Regular readers will probably know that I am very enthusiastic about home education. There can be difficulties though and we should not allow ourselves to be blind to them. When conducted in a thoughtful and planned way, home education is astonishingly effective; far more efficient than school based education. When undertaken in a desultory or haphazard fashion though, the results can be dire. Take history, for example. The great thing about this for home educators is that it can be brought to life in the most exciting way imaginable by visits to castles, museums, re-enactments, battlefields and a hundred other different locations. Not for the home educated child, the once a term visit to a museum or stately home! These frequent, even daily visits can be followed up with Horrible History books and home based activities. The subject is tremendously enjoyable for both parents and children and I defy any school to make history as much fun as it can be for home educated children. On the other hand, learning about history can be absolutely disastrous for home educated children if little or no thought is given to it.
I was looking yesterday at a blog on home education kept by a fairly well-known parent; her name is not important. She was writing about how she took the opportunity to teach her children some history by reading out to them some interesting facts that she had read on the internet about life in England during the 16th Century. I have actually seen the document she quoted used before by home educators as a teaching resource. Here it is:
The next time you are washing your hands and complain because the water temperature isn't just how you like it, think about how things used to be. Here are some facts about the 1500s:
Most people got married in June because they took their yearly bath in May, and they still smelled pretty good by June.. However, since they were starting to smell . ...... . Brides carried a bouquet of flowers to hide the body odor. Hence the custom today of carrying a bouquet when getting Married.
Baths consisted of a big tub filled with hot water. The man of the house had the privilege of the nice clean water, then all the other sons and men, then the women and finally the children. Last of all the babies. By then the water was so dirty you could actually lose someone in it.. Hence the saying, "Don't throw the baby out with the Bath water!"
Houses had thatched roofs-thick straw-piled high, with no wood underneath. It was the only place for animals to get warm, so all the cats and other small animals (mice, bugs) lived in the roof. When it rained it became slippery and sometimes the animals would slip and fall off the roof... Hence the saying "It's raining cats and dogs."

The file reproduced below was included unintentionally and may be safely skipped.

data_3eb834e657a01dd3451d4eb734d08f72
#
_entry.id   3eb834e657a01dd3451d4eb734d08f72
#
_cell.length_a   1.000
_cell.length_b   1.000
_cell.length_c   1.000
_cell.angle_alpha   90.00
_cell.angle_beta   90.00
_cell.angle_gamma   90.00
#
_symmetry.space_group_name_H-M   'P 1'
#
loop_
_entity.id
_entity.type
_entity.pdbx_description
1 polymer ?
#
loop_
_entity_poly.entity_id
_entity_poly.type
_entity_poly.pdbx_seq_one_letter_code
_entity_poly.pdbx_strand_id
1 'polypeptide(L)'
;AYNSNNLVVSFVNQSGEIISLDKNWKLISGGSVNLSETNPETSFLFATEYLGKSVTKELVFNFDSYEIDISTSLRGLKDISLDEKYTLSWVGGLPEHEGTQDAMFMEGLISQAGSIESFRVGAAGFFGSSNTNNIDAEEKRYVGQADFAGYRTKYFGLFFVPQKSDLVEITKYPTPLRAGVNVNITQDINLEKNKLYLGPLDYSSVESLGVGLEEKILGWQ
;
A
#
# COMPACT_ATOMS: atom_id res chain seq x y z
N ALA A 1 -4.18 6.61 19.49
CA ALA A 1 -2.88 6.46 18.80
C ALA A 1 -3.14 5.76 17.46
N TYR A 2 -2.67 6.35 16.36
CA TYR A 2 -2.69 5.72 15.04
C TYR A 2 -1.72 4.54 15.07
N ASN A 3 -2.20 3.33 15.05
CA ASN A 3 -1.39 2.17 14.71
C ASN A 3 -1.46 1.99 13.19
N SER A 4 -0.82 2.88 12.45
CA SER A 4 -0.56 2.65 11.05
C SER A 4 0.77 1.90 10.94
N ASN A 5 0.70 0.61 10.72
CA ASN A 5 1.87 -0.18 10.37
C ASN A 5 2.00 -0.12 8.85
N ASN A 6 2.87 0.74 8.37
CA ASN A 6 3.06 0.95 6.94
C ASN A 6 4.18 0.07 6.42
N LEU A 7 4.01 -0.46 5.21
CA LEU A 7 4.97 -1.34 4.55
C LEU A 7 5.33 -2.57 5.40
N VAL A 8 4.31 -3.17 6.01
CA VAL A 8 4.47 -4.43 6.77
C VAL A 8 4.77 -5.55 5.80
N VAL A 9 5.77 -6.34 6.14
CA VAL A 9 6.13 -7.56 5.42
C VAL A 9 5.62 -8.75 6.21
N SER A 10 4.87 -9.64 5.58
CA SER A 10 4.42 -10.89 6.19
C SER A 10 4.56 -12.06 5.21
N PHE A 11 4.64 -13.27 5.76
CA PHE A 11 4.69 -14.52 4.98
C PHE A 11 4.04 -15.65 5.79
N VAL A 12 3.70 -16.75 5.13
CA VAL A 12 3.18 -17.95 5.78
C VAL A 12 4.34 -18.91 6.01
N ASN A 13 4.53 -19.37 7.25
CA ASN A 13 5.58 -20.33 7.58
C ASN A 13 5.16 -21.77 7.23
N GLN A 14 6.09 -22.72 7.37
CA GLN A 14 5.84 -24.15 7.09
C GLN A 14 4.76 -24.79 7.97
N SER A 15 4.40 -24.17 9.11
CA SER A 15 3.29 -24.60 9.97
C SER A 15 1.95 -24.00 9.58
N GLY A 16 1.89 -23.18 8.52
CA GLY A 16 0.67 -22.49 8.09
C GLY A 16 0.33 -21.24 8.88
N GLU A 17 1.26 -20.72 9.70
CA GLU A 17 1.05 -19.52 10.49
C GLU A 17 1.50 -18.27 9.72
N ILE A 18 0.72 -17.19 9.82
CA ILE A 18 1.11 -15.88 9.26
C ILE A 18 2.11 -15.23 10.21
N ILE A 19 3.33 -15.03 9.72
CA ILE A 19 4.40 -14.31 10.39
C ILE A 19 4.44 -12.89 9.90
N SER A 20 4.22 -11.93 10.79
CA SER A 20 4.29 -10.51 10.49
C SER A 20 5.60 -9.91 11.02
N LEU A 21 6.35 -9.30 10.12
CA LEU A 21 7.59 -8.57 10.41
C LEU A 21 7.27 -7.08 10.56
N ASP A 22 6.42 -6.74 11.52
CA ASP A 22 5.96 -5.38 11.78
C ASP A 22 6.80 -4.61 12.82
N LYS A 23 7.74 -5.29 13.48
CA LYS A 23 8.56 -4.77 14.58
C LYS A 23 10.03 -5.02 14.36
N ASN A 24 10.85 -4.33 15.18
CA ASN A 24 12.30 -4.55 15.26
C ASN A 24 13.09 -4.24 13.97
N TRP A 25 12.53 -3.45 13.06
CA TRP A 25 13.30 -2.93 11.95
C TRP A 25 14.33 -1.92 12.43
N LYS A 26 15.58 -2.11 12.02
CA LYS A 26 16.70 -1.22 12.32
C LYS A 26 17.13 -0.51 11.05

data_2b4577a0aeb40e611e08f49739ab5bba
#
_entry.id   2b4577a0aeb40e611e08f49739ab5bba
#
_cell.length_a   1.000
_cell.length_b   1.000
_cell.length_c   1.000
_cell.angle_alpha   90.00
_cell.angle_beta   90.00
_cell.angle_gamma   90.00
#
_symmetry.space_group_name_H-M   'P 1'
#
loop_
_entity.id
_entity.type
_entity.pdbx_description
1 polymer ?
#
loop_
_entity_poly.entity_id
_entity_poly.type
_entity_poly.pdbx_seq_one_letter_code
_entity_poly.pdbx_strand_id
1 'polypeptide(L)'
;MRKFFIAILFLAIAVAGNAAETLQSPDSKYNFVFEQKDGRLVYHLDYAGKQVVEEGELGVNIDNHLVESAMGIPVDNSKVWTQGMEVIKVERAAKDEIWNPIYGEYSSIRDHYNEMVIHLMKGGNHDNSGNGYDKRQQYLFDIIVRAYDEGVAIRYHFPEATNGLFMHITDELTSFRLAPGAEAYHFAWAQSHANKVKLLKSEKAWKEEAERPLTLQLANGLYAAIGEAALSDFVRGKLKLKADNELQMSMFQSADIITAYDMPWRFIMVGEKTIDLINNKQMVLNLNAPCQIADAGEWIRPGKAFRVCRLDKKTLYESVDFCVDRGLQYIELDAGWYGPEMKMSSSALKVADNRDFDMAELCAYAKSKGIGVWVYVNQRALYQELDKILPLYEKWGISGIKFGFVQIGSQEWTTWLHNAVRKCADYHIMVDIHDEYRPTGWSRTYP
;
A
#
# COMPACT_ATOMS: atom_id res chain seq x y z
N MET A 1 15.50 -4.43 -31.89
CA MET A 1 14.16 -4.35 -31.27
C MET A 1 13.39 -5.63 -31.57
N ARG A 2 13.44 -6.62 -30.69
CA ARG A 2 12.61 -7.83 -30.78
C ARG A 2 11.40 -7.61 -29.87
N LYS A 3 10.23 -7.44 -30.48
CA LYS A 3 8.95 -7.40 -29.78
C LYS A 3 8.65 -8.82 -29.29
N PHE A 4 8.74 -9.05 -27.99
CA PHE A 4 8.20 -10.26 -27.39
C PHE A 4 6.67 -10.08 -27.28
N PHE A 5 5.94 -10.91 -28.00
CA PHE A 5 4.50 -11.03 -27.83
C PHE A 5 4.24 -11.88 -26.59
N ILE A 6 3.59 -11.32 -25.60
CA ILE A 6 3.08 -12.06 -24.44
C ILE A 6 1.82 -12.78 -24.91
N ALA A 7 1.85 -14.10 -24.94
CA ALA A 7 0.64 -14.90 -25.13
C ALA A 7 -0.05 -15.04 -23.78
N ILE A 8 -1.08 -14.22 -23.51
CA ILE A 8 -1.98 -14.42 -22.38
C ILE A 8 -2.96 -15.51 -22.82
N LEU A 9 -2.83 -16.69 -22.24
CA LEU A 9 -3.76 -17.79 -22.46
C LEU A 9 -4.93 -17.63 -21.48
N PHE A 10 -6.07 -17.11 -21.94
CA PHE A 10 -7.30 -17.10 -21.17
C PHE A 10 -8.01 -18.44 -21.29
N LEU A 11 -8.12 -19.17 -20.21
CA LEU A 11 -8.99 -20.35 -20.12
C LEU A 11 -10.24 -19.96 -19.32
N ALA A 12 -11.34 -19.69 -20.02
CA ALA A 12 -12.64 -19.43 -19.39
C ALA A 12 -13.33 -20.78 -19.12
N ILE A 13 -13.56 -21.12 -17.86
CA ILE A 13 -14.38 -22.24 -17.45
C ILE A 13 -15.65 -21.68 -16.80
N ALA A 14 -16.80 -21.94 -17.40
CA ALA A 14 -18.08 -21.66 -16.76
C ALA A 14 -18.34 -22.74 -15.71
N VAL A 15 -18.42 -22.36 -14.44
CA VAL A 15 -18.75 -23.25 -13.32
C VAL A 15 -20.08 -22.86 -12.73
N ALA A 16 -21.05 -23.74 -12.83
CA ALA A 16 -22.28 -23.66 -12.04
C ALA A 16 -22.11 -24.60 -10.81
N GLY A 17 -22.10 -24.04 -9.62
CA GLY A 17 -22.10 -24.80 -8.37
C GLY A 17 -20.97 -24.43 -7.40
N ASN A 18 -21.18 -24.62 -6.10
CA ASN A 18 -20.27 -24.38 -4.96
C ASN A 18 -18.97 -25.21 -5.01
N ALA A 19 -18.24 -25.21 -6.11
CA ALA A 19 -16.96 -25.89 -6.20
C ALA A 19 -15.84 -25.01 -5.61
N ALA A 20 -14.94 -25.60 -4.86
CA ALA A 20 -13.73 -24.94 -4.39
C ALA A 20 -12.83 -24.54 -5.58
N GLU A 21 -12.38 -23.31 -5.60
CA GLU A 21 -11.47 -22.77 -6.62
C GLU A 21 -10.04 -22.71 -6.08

There was nothing to stop things from falling into the house. This posed a real problem in the bedroom where bugs and other droppings could mess up your nice clean bed. Hence, a bed with big posts and a sheet hung over the top afforded some protection. That's how canopy beds came into existence.
The floor was dirt. Only the wealthy had something other than dirt. Hence the saying, "Dirt poor." The wealthy had slate floors that would get slippery in the winter when wet, so they spread thresh (straw) on floor to help keep their footing. As the winter wore on, they added more thresh until, when you opened the door, it would all start slipping outside. A piece of wood was placed in the entrance-way. Hence: a thresh hold.
In those old days, they cooked in the kitchen with a big kettle that always hung over the fire.. Every day they lit the fire and added things to the pot. They ate mostly vegetables and did not get much meat. They would eat the stew for dinner, leaving leftovers in the pot to get cold overnight and then start over the next day. Sometimes stew had food in it that had been there for quite a while. Hence the rhyme: Peas porridge hot, peas porridge cold, peas porridge in the pot nine days old. Sometimes they could obtain pork, which made them feel quite special. When visitors came over, they would hang up their bacon to show off. It was a sign of wealth that a man could, "bring home the bacon." They would cut off a little to share with guests and would all sit around and chew the fat.